$firmid <int> 7, 7, 15, 15, 15, 15, 15, 19, 19, 19, 19, 19, 19, 19, 19, 1...  In : summary(data)   modelid year hpwt size Length:2217 Min. :71.00 Min. :0.1705 Min. :0.756 Class :character 1st Qu.:77.00 1st Qu.:0.3366 1st Qu.:1.131 Mode :character Median :82.00 Median :0.3750 Median :1.270 Mean :81.54 Mean :0.3944 Mean :1.310 3rd Qu.:87.00 3rd Qu.:0.4275 3rd Qu.:1.453 Max. :90.00 Max. :0.9476 Max. :1.888 air mpd price share Min. :0.0000 Min. :0.8461 Min. : 3.393 Min. :0.0000007 1st Qu.:0.0000 1st Qu.:1.5570 1st Qu.: 6.714 1st Qu.:0.0001863 Median :0.0000 Median :2.0104 Median : 8.729 Median :0.0005698 Mean :0.2418 Mean :2.0849 Mean :11.761 Mean :0.0009732 3rd Qu.:0.0000 3rd Qu.:2.4828 3rd Qu.:13.074 3rd Qu.:0.0012855 Max. :1.0000 Max. :6.4368 Max. :68.597 Max. :0.0094728 firmid Min. : 1.00 1st Qu.: 8.00 Median :16.00 Mean :13.74 3rd Qu.:19.00 Max. :26.00  So, the data covers the period between 1971 and 1990. There are different number of car models provided. Call it$J_t$. Define$J \equiv \sum_{t=71}^{90} J_t$. ### Model Description¶ Suppose the utility to an individual is: $$u_{ij} = \alpha (y_{i}-p_j) + x_j\beta + \epsilon_{ij}$$ with$j=1,\ldots,J_t$being the cars in year$t$,$i\in [0,1]$the individuals,$y_{i}$income,$x_j$observed car characteristics,$p_j$price. Suppose also that$\epsilon_{ij}$has type-1 extreme value distribution. Note that the market shares in the data accounts for outside good, i.e. share sums are equal to the fraction of people who have bought a car. Denote the outside good as good 0, i.e.$j=0$for each year. Suppose we have the aggregate data (market shares) rather than the micro-level data (who buys what). Let's first derive the likelihood function for the aggregate data. ### Maximum Likelihood Estimation¶ So, if individual$i$buys good$j$, it means that good$j$provides him more utility than any other good$k$, including the outside good. Therefore, we can say that the probability of individual$i$buying$j$at year$tis equal to \begin{align} Pr(i \text{ buys good } j \text{ in year } t) &= Pr(u_{ijt}> u_{ikt}, \forall k= {0,1,\ldots,J_t}, k\neq j) \\ &= Pr(\alpha (y_{it}-p_{jt}) + x_{kt}\beta + \epsilon_{ijt}> \alpha (y_{it}-p_{kt}) + x_{kt}\beta + \epsilon_{ikt} , \forall k= {0,1,\ldots,J_t}, k\neq j) \\ &= Pr(-\alpha p_{jt} + x_{jt}\beta + \epsilon_{ijt} > - \alpha p_{kt} + x_{kt}\beta + \epsilon_{ikt}, \forall k= {0,1,\ldots,J_t}, k\neq j)\\ &= \frac{\exp(-\alpha p_{jt} + x_{jt}\beta)}{1 + \sum_{k=1}^{J_t} \exp(-\alpha p_{kt} + x_{kt}\beta)} \end{align} This is true for everyj$, i.e. for every good in each year. Assuming that the individuals are distributed with cdf$T$, we can write the probability of good$j$being sold in year$tas \begin{align} Pr(\text{good } j \text{ being sold in year } t) &= \int_i Pr( i \text{ buys good } j \text{ in year } t) dT(i) \\ & = \int_i \frac{\exp(-\alpha p_{jt} + x_{jt}\beta)}{1 + \sum_{k=1}^{J_t} \exp(-\alpha p_{kt} + x_{kt}\beta)} dT(i) \\ & = \frac{\exp(-\alpha p_{jt} + x_{jt}\beta)}{1 + \sum_{k=1}^{J_t} \exp(-\alpha p_{kt} + x_{kt}\beta)} \int_i dT(i) \\ & = \frac{\exp(-\alpha p_{jt} + x_{jt}\beta)}{1 + \sum_{k=1}^{J_t} \exp(-\alpha p_{kt} + x_{kt}\beta)} \end{align} Note that the data counterpart ofs_{jt}$is the market share of good$j$in year$t$. That is, we can say that if individuals are in the unit interval,$s_{jt}$many individuals buy good$j$in year$t. Therefore, we can write the likelihood function as \begin{align} L & = \prod_{t=71}^{90} \prod_{j=0}^{J_t} (Pr(\text{good } j \text{ being sold in year } t))^{s_{jt}} \\ & = \prod_{t=71}^{90} \prod_{j=0}^{J_t} \left(\frac{exp(-\alpha p_{jt} + x_{jt}\beta)}{1 + \sum_{k=1}^{J_t} \exp(-\alpha p_{kt} + x_{kt}\beta)}\right)^{s_{jt}} \end{align} So, the log-likelihood function is \begin{align} logL \equiv log(L) & = \sum_{t=71}^{90} \sum_{j=0}^{J_t} s_{jt} \left[\log\left(\frac{exp(-\alpha p_{jt} + x_{jt}\beta)}{1 + \sum_{k=1}^{J_t} \exp(-\alpha p_{kt} + x_{kt}\beta)}\right)\right] \\ & = \sum_{t=71}^{90} \sum_{j=0}^{J_t}\left[ s_{jt} (-\alpha p_{jt} + x_{jt}\beta) - s_{jt}\log\left(1 + \sum_{k=1}^{J_t} \exp(-\alpha p_{kt} + x_{kt}\beta)\right)\right] \end{align} For notational simplicity, define\delta_{jt} \equiv -\alpha p_{jt} + x_{jt}\beta$. Also, normalize$\delta_{0t} = 0. Therefore, \begin{align} logL & = \sum_{t=71}^{90} \sum_{j=0}^{J_t} \left[s_{jt} \delta_{jt} - s_{jt}\log\left(1 + \sum_{k=1}^{J_t} \exp(\delta_{kt})\right)\right]\\ & = \sum_{t=71}^{90} s_{0t}\delta_{0t} - \sum_{t=71}^{90} s_{0t}\log\left(1 + \sum_{k=1}^{J_t} \exp(\delta_{kt})\right) + \sum_{t=71}^{90} \sum_{j=1}^{J_t} \left[s_{jt} \delta_{jt} - s_{jt}\log\left(1 + \sum_{k=1}^{J_t} \exp(\delta_{kt})\right)\right]\\ & = - \sum_{t=71}^{90} s_{0t}\log\left(1 + \sum_{k=1}^{J_t} \exp(\delta_{kt})\right) + \sum_{t=71}^{90} \sum_{j=1}^{J_t} \left[s_{jt} \delta_{jt} - s_{jt}\log\left(1 + \sum_{k=1}^{J_t} \exp(\delta_{kt})\right)\right]\\ & = -\sum_{t=71}^{90} \log\left(1 + \sum_{k=1}^{J_t} \exp(\delta_{kt})\right) \left(s_{0t} + \sum_{j=1}^{J_t} s_{jt}\right) + \sum_{t=71}^{90} \sum_{j=1}^{J_t} s_{jt} \delta_{jt} \\ & = -\sum_{t=71}^{90} \log\left(1 + \sum_{k=1}^{J_t} \exp(\delta_{kt})\right) + \sum_{t=71}^{90} \sum_{j=1}^{J_t} s_{jt} \delta_{jt} \\ \end{align} We have the data for market shares_{jt}$, prices$p_{jt}$, and observable car characteristics$x_{jt}$. Therefore, we can minimize the function$logL$with respect to parameters$\alpha$and$\beta$to get ML estimates for them. Now, we are ready estimate our model by using the loglikelihood function given above. But first, let's describe what observable characteristics,$x_{jt}$are. In our dataset, four series of car characteristics that can influence consumer decision are provided. They are: 0. Constant (1), 1. Horsepower/Weight, 2. Air Conditioner is standard or not, 3. Miles per dollar, 4. Car size. Now, let's translate the mathematical expression for log-likelihood into a computer code: In : minusLL <- function(beta0, beta1, beta2, beta3, beta4, alpha){ data <- data %>% mutate(delta = beta0 + beta1 * hpwt + beta2 * air + beta3 * mpd + beta4 * size - alpha * price) term1 <- data %>% mutate(temp1 = exp(delta)) %>% group_by(year) %>% summarize(temp2 = sum(temp1)) %>% mutate(temp3 = log(1+temp2)) %>% summarize(t = -sum(temp3)) term2 <- data %>% mutate(temp1 = share * delta) %>% summarize(t = sum(temp1)) return(-(term1$t+term2$t)) }  Now, it's time to find the maximum likelihood. So, we minimize the function$minusLL(\beta_0, \beta_1,\beta_2,\beta_3,\beta_4,\alpha)$. In : mlest <- mle2(minusLL, start = list(beta0 = 0, beta1 = 0, beta2 = 0, beta3 = 0, beta4 = 0, alpha = 0)) summary(mlest)  Maximum likelihood estimation Call: mle2(minuslogl = minusLL, start = list(beta0 = 0, beta1 = 0, beta2 = 0, beta3 = 0, beta4 = 0, alpha = 0)) Coefficients: Estimate Std. Error z value Pr(z) beta0 -8.02514 7.79831 -1.0291 0.3034 beta1 -0.19475 9.89757 -0.0197 0.9843 beta2 0.19176 3.07492 0.0624 0.9503 beta3 0.12150 1.35427 0.0897 0.9285 beta4 1.73457 3.77460 0.4595 0.6458 alpha 0.13824 0.31409 0.4401 0.6598 -2 log L: 33.19545  ### Own-Price Elasticities with MLE¶ We can calculate the own-price elasticities by $$\begin{equation} \epsilon = \alpha p_{jt} (1-s_{jt}) \end{equation}$$ In : ownprice_MLE <- as.numeric(coef(mlest)["alpha"])*data$price*(1-data$share)  In : HDACCO90_own_elas_mle <- as.numeric(data[data$year == 90 & data$modelid == "HDACCO",]["price"] * coef(mlest)["alpha"] * (1-data[data$year == 90 & data$modelid == "HDACCO",]["share"])) FDESCO90_own_elas_mle <- as.numeric(data[data$year == 90 & data$modelid == "FDESCO",]["price"] * coef(mlest)["alpha"] * (1-data[data$year == 90 & data$modelid == "FDESCO",]["share"])) TYCORO73_own_elas_mle <- as.numeric(data[data$year == 73 & data$modelid == "TYCORO",]["price"] * coef(mlest)["alpha"] * (1-data[data$year == 73 & data$modelid == "TYCORO",]["share"])) HDCIVI74_own_elas_mle <- as.numeric(data[data$year == 74 & data$modelid == "HDCIVI",]["price"] * coef(mlest)["alpha"] * (1-data[data$year == 74 & data$modelid == "HDCIVI",]["share"])) cat("The own-price elasticity of 1990 Honda Accord is ", HDACCO90_own_elas_mle, ".\n",sep ="") cat("The own-price elasticity of 1990 Ford Escort is ", FDESCO90_own_elas_mle,".\n",sep ="") cat("The own-price elasticity of 1973 Toyota Corolla is ", TYCORO73_own_elas_mle,".\n",sep ="") cat("The own-price elasticity of 1974 Honda Civic is ", HDCIVI74_own_elas_mle,".\n", sep ="")  The own-price elasticity of 1990 Honda Accord is 1.27888. The own-price elasticity of 1990 Ford Escort is 0.7805036. The own-price elasticity of 1973 Toyota Corolla is 0.8333769. The own-price elasticity of 1974 Honda Civic is 0.6657317.  ## OLS¶ In : data <- data %>% group_by(year) %>% mutate(s0 = 1-sum(share)) data <- data %>% mutate(logdif = log(share)-log(s0)) lmodel <- lm(logdif ~ hpwt + air + mpd + size + price, data = data) summary(lmodel)  Call: lm(formula = logdif ~ hpwt + air + mpd + size + price, data = data) Residuals: Min 1Q Median 3Q Max -6.3550 -0.6534 0.1371 0.7134 2.4603 Coefficients: Estimate Std. Error t value Pr(>|t|) (Intercept) -10.071557 0.252911 -39.823 < 2e-16 *** hpwt -0.124185 0.277269 -0.448 0.654 air -0.034350 0.072815 -0.472 0.637 mpd 0.264999 0.043123 6.145 9.45e-10 *** size 2.342060 0.125196 18.707 < 2e-16 *** price -0.088638 0.004026 -22.015 < 2e-16 *** --- Signif. codes: 0 ‘***’ 0.001 ‘**’ 0.01 ‘*’ 0.05 ‘.’ 0.1 ‘ ’ 1 Residual standard error: 1.083 on 2211 degrees of freedom Multiple R-squared: 0.3871, Adjusted R-squared: 0.3857 F-statistic: 279.2 on 5 and 2211 DF, p-value: < 2.2e-16  ### Own-Price Elasticities with OLS¶ In : HDACCO90_own_elas_ols <- as.numeric(data[data$year == 90 & data$modelid == "HDACCO",]["price"] * coefficients(lmodel)["price"] * (1-data[data$year == 90 & data$modelid == "HDACCO",]["share"])) FDESCO90_own_elas_ols <- as.numeric(data[data$year == 90 & data$modelid == "FDESCO",]["price"] * coefficients(lmodel)["price"] * (1-data[data$year == 90 & data$modelid == "FDESCO",]["share"])) TYCORO73_own_elas_ols <- as.numeric(data[data$year == 73 & data$modelid == "TYCORO",]["price"] * coefficients(lmodel)["price"] * (1-data[data$year == 73 & data$modelid == "TYCORO",]["share"])) HDCIVI74_own_elas_ols <- as.numeric(data[data$year == 74 & data$modelid == "HDCIVI",]["price"] * coefficients(lmodel)["price"] * (1-data[data$year == 74 & data$modelid == "HDCIVI",]["share"])) cat("The own-price elasticity of 1990 Honda Accord is ", HDACCO90_own_elas_ols, ".\n",sep ="") cat("The own-price elasticity of 1990 Ford Escort is ", FDESCO90_own_elas_ols,".\n",sep ="") cat("The own-price elasticity of 1973 Toyota Corolla is ", TYCORO73_own_elas_ols,".\n",sep ="") cat("The own-price elasticity of 1974 Honda Civic is ", HDCIVI74_own_elas_ols,".\n", sep ="")  The own-price elasticity of 1990 Honda Accord is -0.8200015. The own-price elasticity of 1990 Ford Escort is -0.5004491. The own-price elasticity of 1973 Toyota Corolla is -0.5343508. The own-price elasticity of 1974 Honda Civic is -0.4268588.  ## 2SLS¶ We know that price is an endogenous variable in demand estimation. So, we cannot use it directly in our estimations. So, we need good instruments for price. In BLP, instruments for$p_{jt}$are defined as $$x_{jtk}, \sum_{r\in \mathcal{J_{ft}},r\neq j } x_{rtk},\sum_{r\notin \mathcal{J_{tf}},r\neq j } x_{rtk}$$ where$x_{jtk}$is the$k$th characteristic of good$j$at time$t$, and$\mathcal{J}_{ft}$is the set of goods produced by the firm who produces$j$, at time$t$. So, the instruments are, 1. the observable characteristics, 2. the sum of the characteristics of the goods produced by the same firm (except the good itself), and 3. the sum of the characteristics of the goods produced by other firms. In : data <- data %>% group_by(year,firmid) %>% mutate(const = 1) %>% mutate(own_const = sum(const) - const, own_hpwt = sum(hpwt) - hpwt, own_air = sum(air) - air, own_mpd = sum(mpd) - mpd, own_size = sum(size) - size) data <- data %>% group_by(year) %>% mutate(all_const = sum(const) - const - own_const, all_hpwt = sum(hpwt) - hpwt - own_hpwt, all_air = sum(air) - air - own_air, all_mpd = sum(mpd) - mpd - own_mpd, all_size = sum(size) - size - own_size)  In : tslsmodel <- ivreg(logdif ~ const + hpwt + air + mpd + size + price | const + hpwt + air + mpd + size + own_const + own_hpwt + own_air + own_mpd + own_size + all_const + all_hpwt + all_air + all_mpd + all_size, data=data) summary(tslsmodel)  Call: ivreg(formula = logdif ~ const + hpwt + air + mpd + size + price | const + hpwt + air + mpd + size + own_const + own_hpwt + own_air + own_mpd + own_size + all_const + all_hpwt + all_air + all_mpd + all_size, data = data) Residuals: Min 1Q Median 3Q Max -6.54921 -0.64342 0.09796 0.71322 4.22830 Coefficients: Estimate Std. Error t value Pr(>|t|) (Intercept) -9.91531 0.26269 -37.745 < 2e-16 *** hpwt 1.22597 0.40364 3.037 0.002415 ** air 0.48628 0.13311 3.653 0.000265 *** mpd 0.17155 0.04862 3.528 0.000427 *** size 2.29157 0.12945 17.703 < 2e-16 *** price -0.13571 0.01077 -12.599 < 2e-16 *** --- Signif. codes: 0 ‘***’ 0.001 ‘**’ 0.01 ‘*’ 0.05 ‘.’ 0.1 ‘ ’ 1 Residual standard error: 1.116 on 2211 degrees of freedom Multiple R-Squared: 0.3492, Adjusted R-squared: 0.3477 Wald test: 203.5 on 5 and 2211 DF, p-value: < 2.2e-16  In : HDACCO90_own_elas_tsls <- as.numeric(data[data$year == 90 & data$modelid == "HDACCO",]["price"] * coefficients(tslsmodel)["price"] * (1-data[data$year == 90 & data$modelid == "HDACCO",]["share"])) FDESCO90_own_elas_tsls <- as.numeric(data[data$year == 90 & data$modelid == "FDESCO",]["price"] * coefficients(tslsmodel)["price"] * (1-data[data$year == 90 & data$modelid == "FDESCO",]["share"])) TYCORO73_own_elas_tsls <- as.numeric(data[data$year == 73 & data$modelid == "TYCORO",]["price"] * coefficients(tslsmodel)["price"] * (1-data[data$year == 73 & data$modelid == "TYCORO",]["share"])) HDCIVI74_own_elas_tsls <- as.numeric(data[data$year == 74 & data$modelid == "HDCIVI",]["price"] * coefficients(tslsmodel)["price"] * (1-data[data$year == 74 & data$modelid == "HDCIVI",]["share"])) cat("The own-price elasticity of 1990 Honda Accord is ", HDACCO90_own_elas_tsls, ".\n",sep ="") cat("The own-price elasticity of 1990 Ford Escort is ", FDESCO90_own_elas_tsls,".\n",sep ="") cat("The own-price elasticity of 1973 Toyota Corolla is ", TYCORO73_own_elas_tsls,".\n",sep ="") cat("The own-price elasticity of 1974 Honda Civic is ", HDCIVI74_own_elas_tsls,".\n", sep ="")  The own-price elasticity of 1990 Honda Accord is -1.255451. The own-price elasticity of 1990 Ford Escort is -0.7662054. The own-price elasticity of 1973 Toyota Corolla is -0.8181101. The own-price elasticity of 1974 Honda Civic is -0.653536.  Now, it's time to switch gears. We export the data and the instruments to a csv file, and will continue in Python. In : write_csv(data,"data.csv",col_names = TRUE)  # Part 2: Random Coefficient Model We assumed that everyone has the same taste for each characteristic. However, it's not the case. Additionally, there may be some features of a good that are observable to the consumer, but not to the econometrician. To allow for these, we introduce a new model for the utility (following BLP (1999)): $$\begin{equation} u_{ijt} = -\alpha \frac{p_{jt}}{y_{it}} + x_{jt}\beta + \sum_{k=1}^K \sigma_k v_{ik} x_{jkt} + \xi_{jt} + \epsilon_{ijt} \end{equation}$$ where$K$is the number of (observable) characteristics,$\xi$is the observable-to-consumer-but-not-to-econometrician component,$v_{ik}$is a random variable that is distributed standard normal, and$y_{it}$is the income of individual$i$at time$t$. The first term in the utility function was$\log(y_{it}-p_{jt})$in BLP (1995). But that term is not defined if the price is higher than the income (and in our case, we have some observations where this is true). To eliminate this case, we used the utility function in BLP (1999). Now, define $$\delta_{jt} \equiv x_{jt}\beta + \xi_{jt}$$ and $$\mu_{ijt} \equiv -\alpha\frac{p_{jt}}{y_{it}} + \sum_{k=1}^K \sigma_k v_{ik} x_{jkt}$$ Now, we have the following model: $$\begin{equation} u_{ijt} = \delta_{jt} + \mu_{ijt} + \epsilon_{ijt} \end{equation}$$ So, again, if individual$i$buys good$j$, it means that good$j$provides him more utility than any other good$k$, including the outside good. Therefore, we can say that the probability of individual$i$buying$j$at year$tis equal to \begin{align} Pr(i \text{ buys good } j \text{ in year } t) &= Pr(u_{ijt}> u_{ikt}, \forall k= {0,1,\ldots,J_t}, k\neq j) \\ &= Pr(\delta_{jt} + \mu_{ijt} + \epsilon_{ijt} > \delta_{kt} + \mu_{ikt} + \epsilon_{ikt}, \forall k= {0,1,\ldots,J_t}, k\neq j)\\ &= \frac{\exp(\delta_{jt} + \mu_{ijt})}{1 + \sum_{k=1}^{J_t} \exp(\delta_{kt} + \mu_{ikt})} \end{align} Assuming that the individuals are distributed with cdfT$, we can write the probability of good$j$being sold in year$tas \begin{align} Pr(\text{good } j \text{ being sold in year } t) &= \int_i Pr( i \text{ buys good } j \text{ in year } t) dT(i) \\ & = \int_i \frac{\exp(\delta_{jt} + \mu_{ijt})}{1 + \sum_{k=1}^{J_t} \exp(\delta_{kt} + \mu_{ikt})} dT(i) \\ & \approx \frac{1}{ns} \sum_{i=1}^{ns} \frac{\exp(\delta_{jt} + \mu_{ijt})}{1 + \sum_{k=1}^{J_t} \exp(\delta_{kt} + \mu_{ikt})} \\ \end{align} Here is how we code this function. In : def s_comp(expdelta0,expmu): nom = expdelta0 @ np.ones((1,ns)) * expmu denom = np.dot(A,np.dot(A.T,nom)) frac = nom/(1+denom) s_computed = (1/ns)*(frac.sum(1)) return(s_computed)  To calculate the probabilities, we need\delta$'s and$\mu$'s. However, we don't know what$\delta$is. Why? We don't have the data for$\xi_j$. So, how do we calculate$\delta_{jt}$? We approximate it numerically. Let's write the following recursion $$\begin{equation} \delta^{n+1} = \delta^{n} + \log(s^{DATA}) - \log(s(\theta)) \; \forall n=0,1,2,\ldots \end{equation}$$ where$\theta \equiv (\beta,\alpha,\sigma)$, and$\sigma \equiv (\sigma_0,\ldots,\sigma_k)$. Define$\theta_B \equiv (\alpha,\sigma)$to be the set of parameters outside of$\delta$for later use. Define$s(\theta) \equiv Pr(\text{good } j \text{ being sold in year } t)$. So,$\theta$is the set of parameters that determines$Pr(\text{good } j \text{ being sold in year } t)$. BLP shows that the above equation is a "contraction", i.e. for all$\epsilon>0$, there exists an integer$J_\epsilon$such that for all$m>J_\epsilon$,$||(\delta^{m+1}-\delta^{m}||<\epsilon$. Therefore, we can use the function above to find the "best"$\delta$that explains the market shares in the data. In : def contraction(sigma,alpha): expdelta0 = deltam expdelta0.shape = (nrow,1) draws = v * np.kron(np.ones((ns,1)),sigma) expmu = (np.exp(np.dot(X,draws.T) - py * alpha)) dif = 1 it = 0 while(dif > tol and it < 1000): rat = s_data/s_comp(expdelta0,expmu) rat.shape = (nrow,1) expdelta1 = expdelta0 * rat dif = (abs(expdelta1/expdelta0-1)).max() expdelta0 = expdelta1 it += 1 return(np.log(expdelta0))  For computational speed, I transformed the recursion above by taking exponentials of both sides. What next? ## GMM estimation¶ The moment condition we use for the estimation is $$\begin{equation} E[\xi\mid Z] = 0 \end{equation}$$ where$Z$is the instrument matrix. Before going into the GMM objective function, let's first calculate$\xi$'s. We noted earlier that$ \delta_{jt} \equiv x_{jt}\beta + \xi_{jt}$. Now that we "estimated"$\delta_{jt}$, we can back out$\xi_{jt}$. But first, we need$\beta$. We can get$\beta$'s by using 2SLS. How? Use the above equation to regress the$\delta$we got from the contraction on the product characteristics$X$and$\xi$, by using$Z$as the instrument for$\xi$. $$\begin{equation} \hat{\beta} = (X^{'} Z \Phi^{-1} Z^{'} X)^{-1} X^{'} Z \Phi^{-1} Z^{'} \delta(\theta_B) \end{equation}$$ where$\Phi \equiv Z^{'}Z$being the weighting matrix. Then, use$\hat{\beta}$to back out$\xi$: $$\xi_{jt} = \delta_{jt}(\theta) - x_{jt}\beta$$ Next, define $$g \equiv \frac{1}{J} Z^{'}\xi$$ Finally, define the GMM objective function as $$Q(\theta_B) \equiv g^{'}Wg$$ Any symmetric and positive-definite$W$gives us the consistent estimates for the parameters. So we use the identity matrix, i.e.$W = I$In : def obj(params): sigma = params[0:5] alpha = params delta = contraction(sigma,alpha) beta = np.dot(prem,delta) deltam = delta xi = delta - np.dot(X,beta) g = (1/nrow)* (np.dot(Z.T,xi)) ob = np.dot(g.T,g) ob = ob[0,0] return(ob)  Finally, we find the parameters$\sigma$and$\alpha$by solving $$\begin{equation} \min_{\theta_B = (\sigma,\alpha)} Q(\theta_B) \end{equation}$$ ## Implementation¶ Step 0: Load necessary packages. In : import pandas as pd import numpy as np from scipy import stats from numba import jit import time from numpy.linalg import inv from scipy.optimize import minimize  Step 1: Import the data (prepared earlier with the R code above). In : data = pd.read_csv("data.csv")  Step 2: Preparation. In : ns = 50000 nrow = data.shape X = data[["const", "hpwt", "air", "mpd", "size"]] X = np.asarray(X) sizeX = X.shape Z = data[["const", "hpwt", "air", "mpd", "size", "own_const", "own_hpwt", "own_air", "own_mpd", "own_size", "all_const", "all_hpwt", "all_air", "all_mpd", "all_size"]] Z = np.asarray(Z) phi = np.dot(Z.T,Z) prem = inv(X.T @ Z @ inv(phi) @ Z.T @ X) @ X.T @ Z @ inv(phi) @ Z.T A = pd.get_dummies(data["year"]) A = np.asarray(A, dtype = np.float32) AAT = np.dot(A,A.T) nyears = A.shape np.random.seed(6128) v = np.random.randn(ns,sizeX) ym = np.array([2.01156, 2.06526, 2.07843, 2.05775, 2.02915, 2.05346, 2.06745, 2.09805, 2.10404, 2.07208, 2.06019, 2.06561, 2.07672, 2.10437, 2.12608, 2.16426, 2.18071, 2.18856, 2.21250, 2.18377]) sigma_y = 1.72 ym.shape = (nyears,1) np.random.seed(6128) ar = np.random.randn(nyears,ns) y = A @ np.exp(ym + sigma_y*ar) global deltam deltam = np.exp(data["logdif"]) deltam = np.asarray(deltam) s_data = np.asarray(data["share"]) price = np.asarray(data["price"]) price.shape = (nrow,1) py = np.dot(price,np.ones((1,ns)))/y tol = 1e-6  Step 3: Estimation via minimization of GMM objective function with respect to the parameters$\sigma$and$\alpha\$.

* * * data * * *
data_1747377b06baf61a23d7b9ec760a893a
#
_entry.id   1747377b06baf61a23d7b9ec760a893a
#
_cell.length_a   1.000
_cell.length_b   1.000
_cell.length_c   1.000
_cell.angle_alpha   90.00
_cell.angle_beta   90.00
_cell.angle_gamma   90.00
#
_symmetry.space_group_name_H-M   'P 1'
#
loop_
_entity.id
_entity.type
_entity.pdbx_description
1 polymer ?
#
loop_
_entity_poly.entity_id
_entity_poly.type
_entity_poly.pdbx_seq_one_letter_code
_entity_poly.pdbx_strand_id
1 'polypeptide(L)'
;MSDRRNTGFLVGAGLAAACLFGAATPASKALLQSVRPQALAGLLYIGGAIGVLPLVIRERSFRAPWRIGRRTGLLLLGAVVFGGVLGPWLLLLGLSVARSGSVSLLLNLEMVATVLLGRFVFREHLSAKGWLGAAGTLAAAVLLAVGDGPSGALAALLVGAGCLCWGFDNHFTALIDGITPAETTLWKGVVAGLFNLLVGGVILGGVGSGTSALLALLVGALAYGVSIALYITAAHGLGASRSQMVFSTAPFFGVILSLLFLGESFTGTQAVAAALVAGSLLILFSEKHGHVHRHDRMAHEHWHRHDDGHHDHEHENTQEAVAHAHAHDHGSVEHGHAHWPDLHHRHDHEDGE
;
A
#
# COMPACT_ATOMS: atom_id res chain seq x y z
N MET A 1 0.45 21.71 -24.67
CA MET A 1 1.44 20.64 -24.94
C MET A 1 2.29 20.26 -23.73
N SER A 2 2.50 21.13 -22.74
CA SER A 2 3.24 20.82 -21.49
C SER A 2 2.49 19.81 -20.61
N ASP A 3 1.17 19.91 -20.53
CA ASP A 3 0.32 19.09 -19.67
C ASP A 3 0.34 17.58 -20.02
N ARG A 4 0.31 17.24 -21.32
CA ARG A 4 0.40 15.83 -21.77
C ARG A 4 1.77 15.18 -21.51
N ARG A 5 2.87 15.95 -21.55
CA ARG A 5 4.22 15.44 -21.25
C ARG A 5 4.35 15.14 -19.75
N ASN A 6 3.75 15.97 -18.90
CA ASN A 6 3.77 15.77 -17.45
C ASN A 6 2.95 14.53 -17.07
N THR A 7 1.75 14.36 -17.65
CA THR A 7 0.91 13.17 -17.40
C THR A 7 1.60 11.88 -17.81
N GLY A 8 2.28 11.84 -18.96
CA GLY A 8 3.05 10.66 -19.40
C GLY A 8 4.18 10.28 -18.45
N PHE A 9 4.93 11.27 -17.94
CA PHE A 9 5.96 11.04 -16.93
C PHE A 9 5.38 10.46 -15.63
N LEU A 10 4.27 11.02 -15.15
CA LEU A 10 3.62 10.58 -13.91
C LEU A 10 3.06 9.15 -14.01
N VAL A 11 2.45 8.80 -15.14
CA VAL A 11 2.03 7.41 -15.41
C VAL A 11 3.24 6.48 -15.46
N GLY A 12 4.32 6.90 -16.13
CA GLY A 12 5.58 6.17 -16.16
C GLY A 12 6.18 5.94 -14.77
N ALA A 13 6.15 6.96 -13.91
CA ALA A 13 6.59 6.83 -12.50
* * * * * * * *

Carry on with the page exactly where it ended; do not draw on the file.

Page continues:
In :
init = np.array([3.612, 4.628, 1.818, 1.050, 2.056, 43.501])
t0 = time.time()
soln = minimize(obj,init,method="L-BFGS-B", tol = 1e-2, options={'disp': True})
elapsed_time = time.time()-t0

In :
print("Time elapsed:",elapsed_time)
print("GMM objective:", soln.fun)
print("sigma: ", abs(soln.x[0:sizeX]),"\n", "alpha: ", soln.x[sizeX],sep="")
print("beta:", (prem @ contraction(soln.x[0:sizeX],soln.x[sizeX])).T)

Time elapsed: 8464.339102983475
GMM objective: 54.972915367
sigma: [ 3.65318032  4.60393565  1.78346108  0.07123388  2.03939633]
alpha: 43.5160476233
beta: [-6.33286408  1.95140956  0.55924833  0.19367693  3.54098235]